Caruth Byrd eventually allowed Hunt to see the window, which
he moved to a vault in Inwood Village. But he refused to
donate it or loan it to the museum. The Sixth Floor Museum
was still two years away from opening, and Byrd, echoing
concerns his father had uttered years earlier, was afraid the
museum would be tacky and an embarrassment to the city.

Not long after Byrd met with Hunt, Aubrey Mayhew sent Hunt
a letter. He, too, said he had the window -- both windows, in
fact -- from the sniper's perch, and he wanted $250,000 for
them. Hunt says she asked Mayhew to send her a picture and
measurements of the windows.

"He never did," says the whiskey-voiced Hunt. "I was naturally
cautious. If someone wants to sell it, the least they can do is
send a picture and the exact measurements."

Hunt explains that she never flew to Nashville to see Mayhew's
windows because she couldn't justify the expense without first
having some proof that Mayhew actually had the windows.

In 1994, Caruth Byrd suddenly changed his mind about
burying the past and let the museum know he was willing to
loan out the window. Hunt retrieved it from Byrd's ranch and
analyzed it. She says the paint color matched the other
windows along the southern wall, and the shape led her to
believe it was one of the two corner windows that were
missing.

"And the provenance -- the history of ownership -- was
excellent," she says. She admits she did not compare Byrd's
window with pictures of the original.

Although the window on display touts it as "The Original
Window from the Sniper's Perch," leading visitors to believe it
was the window through which Oswald allegedly shot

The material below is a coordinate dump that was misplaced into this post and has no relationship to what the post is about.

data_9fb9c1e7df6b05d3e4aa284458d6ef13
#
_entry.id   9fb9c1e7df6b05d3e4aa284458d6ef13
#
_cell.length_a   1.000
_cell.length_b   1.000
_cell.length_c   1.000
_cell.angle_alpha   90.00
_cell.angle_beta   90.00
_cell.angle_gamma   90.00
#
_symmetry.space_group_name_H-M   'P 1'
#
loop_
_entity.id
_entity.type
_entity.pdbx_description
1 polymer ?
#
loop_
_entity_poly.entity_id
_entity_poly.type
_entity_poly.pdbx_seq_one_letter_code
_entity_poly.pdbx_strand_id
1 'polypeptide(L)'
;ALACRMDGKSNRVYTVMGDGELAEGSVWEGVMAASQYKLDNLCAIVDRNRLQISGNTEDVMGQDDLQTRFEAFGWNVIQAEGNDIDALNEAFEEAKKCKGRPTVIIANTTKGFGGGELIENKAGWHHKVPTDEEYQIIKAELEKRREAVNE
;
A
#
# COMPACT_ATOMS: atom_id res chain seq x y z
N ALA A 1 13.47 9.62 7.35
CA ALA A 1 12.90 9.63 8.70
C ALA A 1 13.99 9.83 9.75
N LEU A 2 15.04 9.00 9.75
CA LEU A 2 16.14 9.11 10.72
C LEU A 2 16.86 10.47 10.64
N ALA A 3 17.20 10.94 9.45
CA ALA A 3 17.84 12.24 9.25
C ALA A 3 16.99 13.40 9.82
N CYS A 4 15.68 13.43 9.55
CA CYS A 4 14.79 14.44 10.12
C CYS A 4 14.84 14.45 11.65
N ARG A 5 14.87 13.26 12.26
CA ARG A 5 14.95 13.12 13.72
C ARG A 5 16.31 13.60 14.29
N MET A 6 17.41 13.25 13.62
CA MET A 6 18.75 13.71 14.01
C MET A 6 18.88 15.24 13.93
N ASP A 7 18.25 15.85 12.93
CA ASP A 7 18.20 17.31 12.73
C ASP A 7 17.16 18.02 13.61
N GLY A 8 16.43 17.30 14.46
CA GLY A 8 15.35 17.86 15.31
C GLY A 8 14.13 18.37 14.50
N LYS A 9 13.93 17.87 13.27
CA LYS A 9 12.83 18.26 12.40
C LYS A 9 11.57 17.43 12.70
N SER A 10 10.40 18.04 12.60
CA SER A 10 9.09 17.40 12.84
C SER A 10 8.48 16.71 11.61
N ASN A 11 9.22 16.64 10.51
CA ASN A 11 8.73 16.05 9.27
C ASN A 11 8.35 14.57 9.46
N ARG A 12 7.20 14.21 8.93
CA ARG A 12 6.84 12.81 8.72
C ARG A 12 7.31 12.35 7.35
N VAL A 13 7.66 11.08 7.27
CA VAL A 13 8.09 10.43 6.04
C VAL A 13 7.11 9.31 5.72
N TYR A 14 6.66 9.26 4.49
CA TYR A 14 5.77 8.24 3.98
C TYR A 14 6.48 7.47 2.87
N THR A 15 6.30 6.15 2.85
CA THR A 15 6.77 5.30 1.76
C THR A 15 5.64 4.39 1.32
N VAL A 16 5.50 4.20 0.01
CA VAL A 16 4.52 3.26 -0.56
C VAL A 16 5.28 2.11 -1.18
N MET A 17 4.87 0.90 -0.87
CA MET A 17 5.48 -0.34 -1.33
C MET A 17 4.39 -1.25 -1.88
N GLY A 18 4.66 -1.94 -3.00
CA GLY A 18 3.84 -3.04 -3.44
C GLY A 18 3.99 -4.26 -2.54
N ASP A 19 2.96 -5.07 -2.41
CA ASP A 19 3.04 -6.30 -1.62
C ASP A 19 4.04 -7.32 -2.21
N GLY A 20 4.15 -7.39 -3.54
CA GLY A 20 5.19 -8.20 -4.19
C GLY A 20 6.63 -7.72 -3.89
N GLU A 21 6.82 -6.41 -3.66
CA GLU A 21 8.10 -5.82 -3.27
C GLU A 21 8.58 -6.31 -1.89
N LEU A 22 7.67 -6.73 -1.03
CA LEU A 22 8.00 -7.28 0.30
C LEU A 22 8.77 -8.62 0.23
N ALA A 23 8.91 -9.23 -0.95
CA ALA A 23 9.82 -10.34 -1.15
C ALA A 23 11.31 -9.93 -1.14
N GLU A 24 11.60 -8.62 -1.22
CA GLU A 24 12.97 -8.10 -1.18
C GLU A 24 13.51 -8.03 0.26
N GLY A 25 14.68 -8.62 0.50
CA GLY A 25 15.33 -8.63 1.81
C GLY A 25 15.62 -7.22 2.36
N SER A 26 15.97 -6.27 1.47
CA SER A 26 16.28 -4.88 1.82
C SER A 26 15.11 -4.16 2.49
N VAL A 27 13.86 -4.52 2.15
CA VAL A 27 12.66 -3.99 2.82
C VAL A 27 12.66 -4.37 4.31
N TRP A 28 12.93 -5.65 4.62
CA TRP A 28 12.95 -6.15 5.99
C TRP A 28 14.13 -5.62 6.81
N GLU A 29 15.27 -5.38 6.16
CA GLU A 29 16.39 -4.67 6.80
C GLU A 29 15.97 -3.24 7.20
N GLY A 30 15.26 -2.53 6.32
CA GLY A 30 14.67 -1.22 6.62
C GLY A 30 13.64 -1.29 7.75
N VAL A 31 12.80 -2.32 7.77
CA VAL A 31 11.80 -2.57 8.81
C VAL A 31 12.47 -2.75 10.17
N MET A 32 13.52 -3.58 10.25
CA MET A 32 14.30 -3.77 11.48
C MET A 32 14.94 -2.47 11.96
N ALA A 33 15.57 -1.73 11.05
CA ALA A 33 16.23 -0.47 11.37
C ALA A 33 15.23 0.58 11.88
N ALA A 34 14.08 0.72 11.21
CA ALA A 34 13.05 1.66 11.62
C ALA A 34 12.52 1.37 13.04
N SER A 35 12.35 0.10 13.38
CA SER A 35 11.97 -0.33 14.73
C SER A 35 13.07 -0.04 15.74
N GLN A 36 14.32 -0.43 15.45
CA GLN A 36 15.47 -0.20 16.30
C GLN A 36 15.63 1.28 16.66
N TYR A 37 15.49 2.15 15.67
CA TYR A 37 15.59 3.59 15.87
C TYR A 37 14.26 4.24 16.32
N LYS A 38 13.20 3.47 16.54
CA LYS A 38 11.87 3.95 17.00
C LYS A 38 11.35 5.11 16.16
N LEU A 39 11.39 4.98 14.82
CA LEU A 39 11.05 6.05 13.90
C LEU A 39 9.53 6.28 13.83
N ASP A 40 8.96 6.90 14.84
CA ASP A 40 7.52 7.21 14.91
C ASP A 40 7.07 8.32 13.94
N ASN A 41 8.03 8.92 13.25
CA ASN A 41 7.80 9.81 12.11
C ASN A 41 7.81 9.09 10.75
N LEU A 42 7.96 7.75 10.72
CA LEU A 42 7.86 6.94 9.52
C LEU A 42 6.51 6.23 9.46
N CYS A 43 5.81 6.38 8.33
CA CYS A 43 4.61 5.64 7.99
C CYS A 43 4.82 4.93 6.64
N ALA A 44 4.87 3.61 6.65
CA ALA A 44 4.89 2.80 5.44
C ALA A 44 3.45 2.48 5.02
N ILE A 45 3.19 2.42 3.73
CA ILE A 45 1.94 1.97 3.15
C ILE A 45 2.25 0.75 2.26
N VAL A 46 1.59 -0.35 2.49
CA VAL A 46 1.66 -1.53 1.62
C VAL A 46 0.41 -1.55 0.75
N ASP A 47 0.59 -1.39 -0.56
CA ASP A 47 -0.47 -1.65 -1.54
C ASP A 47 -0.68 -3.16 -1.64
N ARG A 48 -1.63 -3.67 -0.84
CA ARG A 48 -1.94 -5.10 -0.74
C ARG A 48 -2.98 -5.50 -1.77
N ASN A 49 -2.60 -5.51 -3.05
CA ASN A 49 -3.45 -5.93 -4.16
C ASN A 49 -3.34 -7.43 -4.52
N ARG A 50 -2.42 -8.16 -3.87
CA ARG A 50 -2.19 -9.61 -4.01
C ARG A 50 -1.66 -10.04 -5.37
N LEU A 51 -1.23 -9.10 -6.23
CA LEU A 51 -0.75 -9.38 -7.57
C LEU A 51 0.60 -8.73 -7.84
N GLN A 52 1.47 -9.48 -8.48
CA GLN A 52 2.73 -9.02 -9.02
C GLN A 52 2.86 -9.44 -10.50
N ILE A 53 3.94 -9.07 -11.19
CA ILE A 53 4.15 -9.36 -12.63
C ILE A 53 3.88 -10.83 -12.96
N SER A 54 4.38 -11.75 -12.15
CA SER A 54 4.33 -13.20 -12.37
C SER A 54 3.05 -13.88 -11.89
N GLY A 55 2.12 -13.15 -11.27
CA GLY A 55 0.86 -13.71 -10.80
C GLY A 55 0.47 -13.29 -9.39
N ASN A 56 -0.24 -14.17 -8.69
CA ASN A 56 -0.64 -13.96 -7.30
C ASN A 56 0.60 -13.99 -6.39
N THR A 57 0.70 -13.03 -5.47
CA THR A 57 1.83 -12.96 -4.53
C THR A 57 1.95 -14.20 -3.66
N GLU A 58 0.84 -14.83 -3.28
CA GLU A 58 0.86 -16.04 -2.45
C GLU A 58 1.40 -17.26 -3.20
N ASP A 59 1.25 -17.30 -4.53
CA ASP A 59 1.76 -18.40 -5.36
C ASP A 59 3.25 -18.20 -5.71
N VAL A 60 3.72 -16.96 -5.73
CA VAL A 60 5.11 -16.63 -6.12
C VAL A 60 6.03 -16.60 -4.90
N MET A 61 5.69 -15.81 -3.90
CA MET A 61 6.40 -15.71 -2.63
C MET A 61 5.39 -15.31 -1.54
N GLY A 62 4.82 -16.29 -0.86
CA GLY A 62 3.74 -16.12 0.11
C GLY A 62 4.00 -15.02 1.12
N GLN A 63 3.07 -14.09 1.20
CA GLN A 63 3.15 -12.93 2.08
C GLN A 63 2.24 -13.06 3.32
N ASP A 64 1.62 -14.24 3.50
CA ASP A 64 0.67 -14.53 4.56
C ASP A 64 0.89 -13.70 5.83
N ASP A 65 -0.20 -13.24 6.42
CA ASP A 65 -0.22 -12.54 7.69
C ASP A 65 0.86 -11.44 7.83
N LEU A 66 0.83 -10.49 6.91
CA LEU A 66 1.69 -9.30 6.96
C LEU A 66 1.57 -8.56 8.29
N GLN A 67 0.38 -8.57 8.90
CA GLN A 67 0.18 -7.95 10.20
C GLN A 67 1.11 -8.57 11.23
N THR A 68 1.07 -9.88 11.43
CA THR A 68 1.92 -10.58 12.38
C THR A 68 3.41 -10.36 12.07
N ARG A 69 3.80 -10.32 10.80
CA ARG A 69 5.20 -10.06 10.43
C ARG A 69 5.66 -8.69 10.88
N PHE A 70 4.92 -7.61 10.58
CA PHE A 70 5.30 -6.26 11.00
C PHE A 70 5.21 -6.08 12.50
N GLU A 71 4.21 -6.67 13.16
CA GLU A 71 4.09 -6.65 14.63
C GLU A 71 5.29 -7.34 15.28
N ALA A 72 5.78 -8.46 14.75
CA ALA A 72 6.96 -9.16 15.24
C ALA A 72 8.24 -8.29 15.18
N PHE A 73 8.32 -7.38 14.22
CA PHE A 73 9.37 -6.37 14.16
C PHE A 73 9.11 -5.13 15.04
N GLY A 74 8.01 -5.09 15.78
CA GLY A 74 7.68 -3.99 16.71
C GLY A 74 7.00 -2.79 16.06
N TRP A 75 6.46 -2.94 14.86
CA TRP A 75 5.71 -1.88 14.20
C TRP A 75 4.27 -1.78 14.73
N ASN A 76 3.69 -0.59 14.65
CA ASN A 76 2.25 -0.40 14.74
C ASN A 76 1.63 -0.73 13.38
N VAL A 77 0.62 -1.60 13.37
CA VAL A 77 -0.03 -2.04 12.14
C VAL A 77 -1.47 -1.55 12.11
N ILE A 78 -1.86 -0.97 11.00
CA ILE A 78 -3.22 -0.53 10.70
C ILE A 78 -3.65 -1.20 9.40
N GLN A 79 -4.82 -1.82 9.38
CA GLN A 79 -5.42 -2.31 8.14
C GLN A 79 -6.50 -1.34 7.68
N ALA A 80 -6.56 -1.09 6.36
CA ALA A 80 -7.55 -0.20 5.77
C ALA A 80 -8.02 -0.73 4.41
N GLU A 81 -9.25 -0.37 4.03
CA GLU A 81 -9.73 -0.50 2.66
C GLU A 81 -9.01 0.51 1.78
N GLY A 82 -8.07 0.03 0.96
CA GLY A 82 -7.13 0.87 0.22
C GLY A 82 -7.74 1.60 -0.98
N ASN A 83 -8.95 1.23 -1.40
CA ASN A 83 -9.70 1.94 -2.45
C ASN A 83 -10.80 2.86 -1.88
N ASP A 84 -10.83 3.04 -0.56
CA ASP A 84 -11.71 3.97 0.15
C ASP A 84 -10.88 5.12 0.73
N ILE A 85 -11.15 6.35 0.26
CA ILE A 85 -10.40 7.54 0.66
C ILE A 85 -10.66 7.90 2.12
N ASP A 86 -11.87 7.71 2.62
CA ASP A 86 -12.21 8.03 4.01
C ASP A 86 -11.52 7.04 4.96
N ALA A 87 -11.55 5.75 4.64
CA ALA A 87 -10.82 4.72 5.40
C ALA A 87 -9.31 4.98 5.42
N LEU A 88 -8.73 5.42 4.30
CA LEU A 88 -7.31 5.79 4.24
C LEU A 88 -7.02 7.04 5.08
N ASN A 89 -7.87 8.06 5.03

Kennedy, Hunt also admits that she was never certain of that.
"There were two windows missing, so there was a 50-50 shot
that this was the one through which the gunman fired."

Now that questions are being raised about the window's
authenticity, Hunt defends herself by claiming that both
windows are historically significant -- even though there's a
good chance the museum isn't advertising the truth.

"Until you have both windows together and have them
professionally examined, you won't have an answer," she
insists. "The fact that people are studying the window,
examining the evidence, is healthy. These things happen all the
time in my business."

It's now early November 1997, just weeks before the 34th
anniversary of Kennedy's assassination, and Caruth Byrd has
no idea the Sixth Floor Museum has any concerns about the
window he loaned them.

A Confederate flag and a flag of John Wayne fly over his
150-acre ranch in Van, the Caruth Byrd Wildlife Compound.
A large man with white hair and bulging blue eyes, Byrd divides
his time between his private wild kingdom, where more than
3,000 exotic and endangered animals roam, and his Hollywood
home next to Gene Autry, where Byrd produces movies and
TV specials.

"Watch out for the kangaroo shit," he warns as we approach
the front porch of his house, which resembles a huge
dude-ranch lodge. He and the kangaroo, he explains, shared a
morning doughnut on the porch.

A self-professed mortician, veterinarian, gourmet cook, and
"the best organ player in the world," Byrd is a hard man to
characterize, at once grandiose and earthy. He describes
himself as a man "who was born with a silver spoon up my
ass," but who despises the phony airs of the Dallas rich. His
main residence on his compound, where he lives alone, is
covered with hundreds of pictures of him with such Hollywood
notables as Burt Reynolds and Lee Majors.

Among the photos lining the walls is a picture of him
donating the window to the Sixth Floor Museum. Byrd
launches into the story about how his father ordered an
employee to remove it, and he rolls a videotaped interview with